If an employee begins demonstrating any – or a combination – of the above indicators, it is important management refers him or her to the employee assistance program (EAP) or other counseling services as soon as possible. It is imperative to respond in an empathic, caring and non-shaming manner, remembering that time is of the essence.

Q. Are there are other types of workplace violence an organization may be exposed to?

A. Oftentimes, violence in the workplace is committed by someone from outside the business or agency. Therefore, when possible, it is important to have surveillance at the entrance of the business or agency.

Situations that can indicate a potential threat

  • The spouse or partner of an employee who is in an abusive relationship

  • Rejected suitors; partners involved in divorce or separation procedures

  • Ex-employees who have been fired or laid off

  • Disgruntled customers

  • Person committing armed robbery

  • People involved in gang activities

  • In school settings, parents who feel their child has been treated unfairly or students who have been suspended

  • Terroristic threats against an employer or agency that has different beliefs then the person committing the act of terrorism

Workplace violence occurs in a variety of forms. These "types" are violence by strangers, violence by customers or clients, violence by coworkers and violence by personal relationships.

Q. What can an employer do to help protect employees?

A. The best protection employers can offer employees is to establish a zero-tolerance policy toward workplace violence against or by their employees.

The employer should also establish a workplace violence prevention program or incorporate the information into an existing accident prevention program, employee handbook or manual of standard operating procedures. It is critical to ensure all employees know the policy and understand all claims of workplace violence will be investigated and remedied promptly.

Additional protections employers can offer

  • Provide safety education for employees so they know what conduct is not acceptable, what to do if they witness or are subjected to workplace violence and how to protect themselves.

  • Secure the workplace. Where appropriate to the business, install video surveillance, extra lighting and alarm systems. Minimize access by outsiders through identification badges, electronic keys and security guards.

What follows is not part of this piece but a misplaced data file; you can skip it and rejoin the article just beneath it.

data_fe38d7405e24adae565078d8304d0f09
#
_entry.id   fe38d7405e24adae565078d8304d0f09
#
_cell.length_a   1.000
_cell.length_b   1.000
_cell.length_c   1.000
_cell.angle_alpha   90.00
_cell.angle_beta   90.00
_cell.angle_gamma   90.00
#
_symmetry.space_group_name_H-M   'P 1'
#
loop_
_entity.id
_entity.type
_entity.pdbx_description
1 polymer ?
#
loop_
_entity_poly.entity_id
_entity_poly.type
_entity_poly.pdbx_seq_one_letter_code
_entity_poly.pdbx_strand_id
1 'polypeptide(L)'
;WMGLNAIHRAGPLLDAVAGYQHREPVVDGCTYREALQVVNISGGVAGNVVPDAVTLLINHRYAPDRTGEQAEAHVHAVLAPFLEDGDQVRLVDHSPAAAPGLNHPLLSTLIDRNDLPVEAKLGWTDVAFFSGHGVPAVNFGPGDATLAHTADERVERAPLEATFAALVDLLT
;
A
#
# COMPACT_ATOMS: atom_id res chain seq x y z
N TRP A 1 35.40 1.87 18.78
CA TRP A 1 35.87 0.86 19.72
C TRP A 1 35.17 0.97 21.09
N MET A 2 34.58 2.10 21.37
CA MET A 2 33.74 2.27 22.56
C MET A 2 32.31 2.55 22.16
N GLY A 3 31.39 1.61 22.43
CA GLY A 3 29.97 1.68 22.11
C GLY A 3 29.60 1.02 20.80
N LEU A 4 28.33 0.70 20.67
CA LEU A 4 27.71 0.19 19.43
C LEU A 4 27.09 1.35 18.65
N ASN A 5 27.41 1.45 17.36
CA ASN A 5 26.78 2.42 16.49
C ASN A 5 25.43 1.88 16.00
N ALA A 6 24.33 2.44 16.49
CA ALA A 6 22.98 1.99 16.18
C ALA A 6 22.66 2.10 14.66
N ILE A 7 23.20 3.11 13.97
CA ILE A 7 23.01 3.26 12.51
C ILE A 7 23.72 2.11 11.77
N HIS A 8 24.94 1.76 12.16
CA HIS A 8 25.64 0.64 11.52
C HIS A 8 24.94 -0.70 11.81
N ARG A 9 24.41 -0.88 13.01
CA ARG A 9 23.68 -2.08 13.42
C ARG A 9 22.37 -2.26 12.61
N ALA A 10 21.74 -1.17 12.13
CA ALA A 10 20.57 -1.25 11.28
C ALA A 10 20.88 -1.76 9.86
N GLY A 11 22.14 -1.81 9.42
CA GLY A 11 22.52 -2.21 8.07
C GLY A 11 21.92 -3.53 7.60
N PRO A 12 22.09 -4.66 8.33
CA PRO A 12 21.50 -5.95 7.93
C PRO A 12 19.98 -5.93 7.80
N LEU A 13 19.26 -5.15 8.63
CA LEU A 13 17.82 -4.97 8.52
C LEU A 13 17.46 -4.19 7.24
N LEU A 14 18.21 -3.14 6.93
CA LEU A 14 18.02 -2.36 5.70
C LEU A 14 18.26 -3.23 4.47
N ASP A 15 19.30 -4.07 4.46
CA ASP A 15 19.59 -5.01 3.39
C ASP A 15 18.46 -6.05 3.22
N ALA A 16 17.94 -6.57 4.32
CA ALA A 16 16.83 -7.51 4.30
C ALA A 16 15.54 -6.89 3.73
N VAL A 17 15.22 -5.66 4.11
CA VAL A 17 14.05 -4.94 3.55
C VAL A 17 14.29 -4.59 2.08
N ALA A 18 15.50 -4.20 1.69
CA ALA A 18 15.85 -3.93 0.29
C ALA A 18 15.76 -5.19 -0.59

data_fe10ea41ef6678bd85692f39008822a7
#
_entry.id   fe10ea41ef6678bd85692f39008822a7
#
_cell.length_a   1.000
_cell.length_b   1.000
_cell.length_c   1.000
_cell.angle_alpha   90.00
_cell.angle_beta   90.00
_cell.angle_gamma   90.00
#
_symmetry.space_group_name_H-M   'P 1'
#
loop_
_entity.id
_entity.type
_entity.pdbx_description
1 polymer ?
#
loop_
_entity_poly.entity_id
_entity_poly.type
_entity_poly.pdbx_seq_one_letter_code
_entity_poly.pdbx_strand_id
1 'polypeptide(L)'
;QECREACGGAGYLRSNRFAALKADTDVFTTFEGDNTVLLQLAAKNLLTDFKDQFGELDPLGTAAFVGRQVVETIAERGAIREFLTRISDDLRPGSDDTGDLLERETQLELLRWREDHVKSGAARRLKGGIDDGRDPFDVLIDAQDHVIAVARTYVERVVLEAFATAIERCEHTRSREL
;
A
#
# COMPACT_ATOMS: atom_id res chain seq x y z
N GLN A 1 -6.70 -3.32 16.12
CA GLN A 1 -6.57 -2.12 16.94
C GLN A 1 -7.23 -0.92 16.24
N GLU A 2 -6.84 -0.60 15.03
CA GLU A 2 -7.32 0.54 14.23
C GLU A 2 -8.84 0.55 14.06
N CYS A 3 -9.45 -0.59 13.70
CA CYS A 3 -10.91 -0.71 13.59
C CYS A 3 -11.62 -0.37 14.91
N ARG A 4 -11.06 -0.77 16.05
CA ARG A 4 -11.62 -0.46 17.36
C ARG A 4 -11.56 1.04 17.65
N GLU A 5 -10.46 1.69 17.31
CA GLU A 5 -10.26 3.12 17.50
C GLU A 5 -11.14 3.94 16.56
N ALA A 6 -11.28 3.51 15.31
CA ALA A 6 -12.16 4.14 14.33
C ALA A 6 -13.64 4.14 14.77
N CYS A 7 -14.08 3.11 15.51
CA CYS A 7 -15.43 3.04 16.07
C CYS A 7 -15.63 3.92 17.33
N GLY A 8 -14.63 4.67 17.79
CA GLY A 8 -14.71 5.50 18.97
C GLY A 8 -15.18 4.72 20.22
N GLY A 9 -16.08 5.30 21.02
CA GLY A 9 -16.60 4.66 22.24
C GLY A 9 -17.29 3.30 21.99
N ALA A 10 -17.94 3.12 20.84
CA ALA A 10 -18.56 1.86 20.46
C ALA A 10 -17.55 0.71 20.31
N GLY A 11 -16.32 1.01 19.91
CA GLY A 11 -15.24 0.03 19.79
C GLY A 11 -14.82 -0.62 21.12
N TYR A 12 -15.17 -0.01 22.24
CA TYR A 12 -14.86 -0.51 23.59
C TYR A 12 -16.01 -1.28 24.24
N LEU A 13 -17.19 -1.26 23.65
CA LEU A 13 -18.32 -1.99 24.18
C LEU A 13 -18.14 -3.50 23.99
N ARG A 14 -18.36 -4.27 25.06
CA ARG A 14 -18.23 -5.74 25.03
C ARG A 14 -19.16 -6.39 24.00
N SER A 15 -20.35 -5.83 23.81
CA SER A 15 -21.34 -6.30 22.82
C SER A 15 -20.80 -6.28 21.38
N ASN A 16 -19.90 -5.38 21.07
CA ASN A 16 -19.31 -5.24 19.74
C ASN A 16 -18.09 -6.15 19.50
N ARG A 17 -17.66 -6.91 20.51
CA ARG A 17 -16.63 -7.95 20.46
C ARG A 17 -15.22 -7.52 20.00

• Provide drop-safes to limit the amount of cash on hand. Keep a minimal amount of cash in registers during evenings and late-night hours.

  • Equip field staff members with cell phones and hand-held alarms or noise devices, and require them to prepare a daily work plan and keep a contact person informed of their location throughout the day. Keep employer provided vehicles properly maintained.

  • Instruct employees not to enter any location where they feel unsafe. Introduce a "buddy system" or provide an escort service or police assistance in potentially dangerous situations or at night.

Develop policies and procedures covering visits by home health care providers. Address the conduct of home visits, the presence of others in the home during visits and the worker's right to refuse to provide services in a clearly hazardous situation.

Q. How can employees protect themselves?

A. Nothing can guarantee an employee will not become a victim of workplace violence. However, the following steps can help reduce the odds.

  • Learn how to recognize, avoid or diffuse potentially violent situations by attending personal safety training programs.

  • Alert supervisors to any concerns about safety or security and report all incidents immediately in writing.

  • Avoid traveling alone into unfamiliar locations or situations whenever possible.

Carry only minimal money and required identification into community settings.

Q. What should employers do following an incident of workplace violence?

A. After an incident of workplace violence, employers should take the following steps.

  • Provide prompt medical evaluation and treatment to those employees who are affected.

  • Report violent incidents to the local police promptly.

  • Inform victims of their legal right to prosecute perpetrators.

  • Discuss the circumstances of the incident with staff members. Encourage employees to share information about ways to avoid similar situations in the future.

  • Remind and encourage employees to report and log all incidents and threats of workplace violence.

  • Offer stress debriefing sessions and post-trauma counseling services to help workers recover.

  • Investigate all violent incidents and threats, monitor trends in violent incidents by type or circumstance, and institute corrective actions.

Discuss any changes to the workplace violence prevention program during regular employee meetings.

Q. What protections does OSHA offer?

A. The general duty clause in the Occupational Safety and Health Act (OSH Act) requires employers to provide a safe and healthful workplace for all workers covered by the OSH Act. Employers that do not take reasonable steps to prevent or abate a recognized violence hazard in the workplace can be cited.

Q. How can I get more information?

A. The Minnesota Department of Labor and Industry offers free safety and health consultation services through its Minnesota OSHA Workplace Safety Consultation (WSC) unit, including many free programs, publications and training opportunities. Employers in Minnesota that have questions concerning workplace violence prevention or any safety or health issue, or that would like a free assessment or training at the workplace, can contact WSC at 651-284-5060 or

Federal OSHA has various publications, standards, statistics, technical assistance and compliance tools to help employers as well, at


A resource library is available to the public. For more information about the Workplace Violence Prevention Resource Center, email Vikki Sanders at